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What will our heavenly existence be like? Some have envisioned believers as having an ethereal disembodied existence in which we float on clouds and strum on harps, but this picture does not fit with the biblical witness. The Scriptures teach that believers will be raised from the dead (1 Cor. 15:12–19; 1 Thess. 4:13–18) and that we will have physical bodies forever. Resurrected bodies can’t exist without a place, however, and thus there must be a new world that we will inhabit. We are not surprised, then, to discover the promise that there will be a new creation (Isa. 65:17; 66:22; Rev. 21:1), a new world that is free from sin. “The first heaven and the first earth” will pass away, and “the sea [will be] no more” (Rev. 21:1), and then the new creation will come.

The removal of the sea doesn’t mean that there won’t be waters or seas in the new creation. The sea stands symbolically for chaos, for evil, for all that deforms and defaces the present world. The cleansing of the world from evil accords with Romans 8:18–25, where we find that in the present time the created world groans and is full of futility. We see such futility and groaning with tornadoes, tsunamis, hurricanes, earthquakes, floods, and other natural evils. The world that God created is good (Gen. 1:1–31), but Romans 8:18–25 teaches that when Adam sinned, both the human race and the created world were marred by sin. Of course, creation itself didn’t sin, but the sin of Adam was not restricted to him. It also affected the world that he had been commissioned to care for and steward. When Adam fell, the world fell with him, and thorns and thistles sprang up (Gen. 3:18). We see in Romans 8, however, that the futility and fallenness of the present world will come to an end.

The futility and fallenness of the present world will come to an end.

We look forward, then, to a world in which God “will wipe away every tear from their eyes, and death shall be no more, neither shall there be mourning, nor crying, nor pain anymore, for the former things have passed away” (Rev. 21:4). Isaiah communicates the same truth: “The wolf and the lamb shall graze together; the lion shall eat straw like the ox, and dust shall be the serpent’s food. They shall not hurt or destroy in all my holy mountain” (Isa. 65:25). John communicates the same truth symbolically in Revelation: “Night will be no more” (Rev. 22:5). All that is evil and defiling in this world will vanish. There will be discontinuity and continuity with the world we live in now. We will still reside in a physical universe, but it will be a world cleansed and purified from all sin. Some have interpreted 2 Peter 3:10–13 as teaching that the present world will be annihilated and burned up and then God will create a new universe out of nothing. This interpretation is certainly possible, but it is more likely that we should understand the burning to denote purification instead of annihilation so that the present world is purified and cleansed and renovated. Renovation and purification of the present creation fit the pattern we find with the resurrection of the body. Our present bodies aren’t annihilated but are granted new life on the day of resurrection.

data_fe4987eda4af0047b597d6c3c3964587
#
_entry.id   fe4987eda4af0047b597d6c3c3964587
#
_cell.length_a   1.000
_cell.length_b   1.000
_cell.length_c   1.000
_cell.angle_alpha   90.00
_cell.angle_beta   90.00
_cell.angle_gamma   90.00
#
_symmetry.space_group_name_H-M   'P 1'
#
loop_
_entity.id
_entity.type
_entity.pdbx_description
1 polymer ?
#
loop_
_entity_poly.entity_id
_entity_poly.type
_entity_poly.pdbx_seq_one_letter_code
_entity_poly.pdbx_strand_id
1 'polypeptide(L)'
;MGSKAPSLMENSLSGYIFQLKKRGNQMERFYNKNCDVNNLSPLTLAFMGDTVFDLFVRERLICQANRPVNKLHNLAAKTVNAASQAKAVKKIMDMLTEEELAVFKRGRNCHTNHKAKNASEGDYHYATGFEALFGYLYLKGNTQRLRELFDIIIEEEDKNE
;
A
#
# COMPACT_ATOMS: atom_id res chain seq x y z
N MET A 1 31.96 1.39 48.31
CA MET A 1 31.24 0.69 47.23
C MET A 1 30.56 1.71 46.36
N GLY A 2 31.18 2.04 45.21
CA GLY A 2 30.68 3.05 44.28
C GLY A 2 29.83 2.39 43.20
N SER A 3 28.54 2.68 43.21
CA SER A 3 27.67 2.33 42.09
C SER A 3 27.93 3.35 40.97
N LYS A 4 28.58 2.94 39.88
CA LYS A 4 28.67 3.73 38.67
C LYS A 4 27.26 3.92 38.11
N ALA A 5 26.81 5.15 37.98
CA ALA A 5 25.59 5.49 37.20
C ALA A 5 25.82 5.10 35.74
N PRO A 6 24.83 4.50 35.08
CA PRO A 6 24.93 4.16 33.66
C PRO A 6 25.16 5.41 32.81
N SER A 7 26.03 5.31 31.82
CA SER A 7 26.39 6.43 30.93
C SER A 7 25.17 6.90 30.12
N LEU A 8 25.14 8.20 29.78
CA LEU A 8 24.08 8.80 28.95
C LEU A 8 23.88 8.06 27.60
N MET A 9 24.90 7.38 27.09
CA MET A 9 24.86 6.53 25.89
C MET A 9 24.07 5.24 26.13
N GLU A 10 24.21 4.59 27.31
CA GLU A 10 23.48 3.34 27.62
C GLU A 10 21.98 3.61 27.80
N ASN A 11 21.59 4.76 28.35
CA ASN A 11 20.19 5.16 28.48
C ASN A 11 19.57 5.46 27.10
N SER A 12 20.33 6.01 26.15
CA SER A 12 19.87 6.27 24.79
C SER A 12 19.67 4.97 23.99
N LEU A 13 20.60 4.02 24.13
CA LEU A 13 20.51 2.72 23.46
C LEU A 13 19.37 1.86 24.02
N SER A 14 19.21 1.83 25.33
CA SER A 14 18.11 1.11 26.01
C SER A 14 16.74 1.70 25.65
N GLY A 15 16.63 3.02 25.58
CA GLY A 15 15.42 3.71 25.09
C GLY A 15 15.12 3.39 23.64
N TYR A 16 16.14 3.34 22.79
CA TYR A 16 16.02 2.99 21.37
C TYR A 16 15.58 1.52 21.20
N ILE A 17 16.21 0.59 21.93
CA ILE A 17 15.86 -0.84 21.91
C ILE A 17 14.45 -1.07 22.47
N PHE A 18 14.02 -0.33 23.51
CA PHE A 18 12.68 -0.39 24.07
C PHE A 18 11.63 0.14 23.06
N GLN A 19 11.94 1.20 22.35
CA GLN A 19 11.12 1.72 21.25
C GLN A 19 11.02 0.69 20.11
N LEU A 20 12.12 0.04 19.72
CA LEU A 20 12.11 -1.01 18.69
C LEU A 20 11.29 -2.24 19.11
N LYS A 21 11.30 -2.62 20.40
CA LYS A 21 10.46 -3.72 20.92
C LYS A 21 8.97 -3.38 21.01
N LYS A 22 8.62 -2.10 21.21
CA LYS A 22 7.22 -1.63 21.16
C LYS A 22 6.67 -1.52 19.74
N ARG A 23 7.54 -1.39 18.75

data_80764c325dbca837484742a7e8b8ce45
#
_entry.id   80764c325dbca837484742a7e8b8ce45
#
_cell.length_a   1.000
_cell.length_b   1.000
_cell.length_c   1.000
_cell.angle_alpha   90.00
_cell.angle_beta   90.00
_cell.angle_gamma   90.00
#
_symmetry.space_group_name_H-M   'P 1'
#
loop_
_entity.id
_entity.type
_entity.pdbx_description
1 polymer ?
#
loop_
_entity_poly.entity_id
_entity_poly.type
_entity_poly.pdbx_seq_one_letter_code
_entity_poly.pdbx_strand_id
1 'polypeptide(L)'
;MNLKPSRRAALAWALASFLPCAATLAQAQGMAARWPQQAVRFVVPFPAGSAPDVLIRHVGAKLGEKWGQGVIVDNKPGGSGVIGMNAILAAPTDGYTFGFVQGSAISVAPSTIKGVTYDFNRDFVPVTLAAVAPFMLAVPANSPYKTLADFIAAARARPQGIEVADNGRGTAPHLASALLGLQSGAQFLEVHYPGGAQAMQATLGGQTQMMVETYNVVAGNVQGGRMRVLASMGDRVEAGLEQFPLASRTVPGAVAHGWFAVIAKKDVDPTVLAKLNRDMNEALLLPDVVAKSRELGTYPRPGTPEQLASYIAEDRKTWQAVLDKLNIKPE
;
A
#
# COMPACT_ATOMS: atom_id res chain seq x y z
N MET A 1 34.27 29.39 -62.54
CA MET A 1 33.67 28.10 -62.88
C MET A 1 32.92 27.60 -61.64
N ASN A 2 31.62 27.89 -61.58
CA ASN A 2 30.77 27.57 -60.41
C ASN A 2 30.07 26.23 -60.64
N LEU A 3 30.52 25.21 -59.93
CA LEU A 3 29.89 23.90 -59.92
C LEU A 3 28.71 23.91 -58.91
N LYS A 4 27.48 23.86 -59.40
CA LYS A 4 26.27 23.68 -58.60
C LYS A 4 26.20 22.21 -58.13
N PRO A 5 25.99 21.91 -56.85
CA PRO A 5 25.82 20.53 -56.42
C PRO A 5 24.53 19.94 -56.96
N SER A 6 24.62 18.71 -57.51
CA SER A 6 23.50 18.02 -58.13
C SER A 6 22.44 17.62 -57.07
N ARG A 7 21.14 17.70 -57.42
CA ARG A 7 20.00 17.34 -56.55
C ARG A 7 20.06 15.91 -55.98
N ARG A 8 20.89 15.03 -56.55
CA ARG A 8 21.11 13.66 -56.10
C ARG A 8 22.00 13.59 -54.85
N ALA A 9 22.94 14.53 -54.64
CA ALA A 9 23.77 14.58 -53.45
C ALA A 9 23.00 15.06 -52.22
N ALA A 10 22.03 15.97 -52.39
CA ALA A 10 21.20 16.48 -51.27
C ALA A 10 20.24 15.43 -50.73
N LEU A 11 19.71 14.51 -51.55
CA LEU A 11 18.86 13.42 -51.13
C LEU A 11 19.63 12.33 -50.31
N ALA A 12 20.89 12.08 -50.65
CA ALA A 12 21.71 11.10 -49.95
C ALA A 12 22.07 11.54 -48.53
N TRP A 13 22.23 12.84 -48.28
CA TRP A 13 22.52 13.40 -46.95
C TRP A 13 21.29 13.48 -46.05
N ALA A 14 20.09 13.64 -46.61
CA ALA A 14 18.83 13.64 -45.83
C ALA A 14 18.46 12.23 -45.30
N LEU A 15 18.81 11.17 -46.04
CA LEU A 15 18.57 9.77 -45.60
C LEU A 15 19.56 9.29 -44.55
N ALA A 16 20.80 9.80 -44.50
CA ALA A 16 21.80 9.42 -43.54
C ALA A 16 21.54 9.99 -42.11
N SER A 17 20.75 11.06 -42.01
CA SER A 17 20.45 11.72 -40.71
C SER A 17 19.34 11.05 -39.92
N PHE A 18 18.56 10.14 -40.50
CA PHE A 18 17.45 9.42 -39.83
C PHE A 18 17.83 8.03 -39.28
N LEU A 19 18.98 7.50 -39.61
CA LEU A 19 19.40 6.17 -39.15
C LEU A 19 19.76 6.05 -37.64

The new creation is also described as the new Jerusalem coming from heaven (Rev. 21:2). The heavenly city is described as a temple (21:9–22:5) and as a perfect cube (21:16), just like the Most Holy Place in the temple (1 Kings 6:20). The most wonderful feature of the new creation is God’s presence, and then the entire world will be His temple, His dwelling place. We will enjoy a new physical world swept clean from all sin, and when we consider the beauty of the world we live in now, the splendor of what awaits us staggers our imaginations. We will be astonished and marvel at the new creation. But the greatest gift is God Himself. God will be our God and will be with us, and we “will see his face” (Rev. 21:3; 22:4). Our fellowship with and enjoyment of God will far surpass our experience in this life, and we will sing for joy for the created world and for our great triune God—Father, Son, and Holy Spirit.

The Final Judgment

The Imagery of the Book of Revelation

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From the December 2022 Issue
Dec 2022 Issue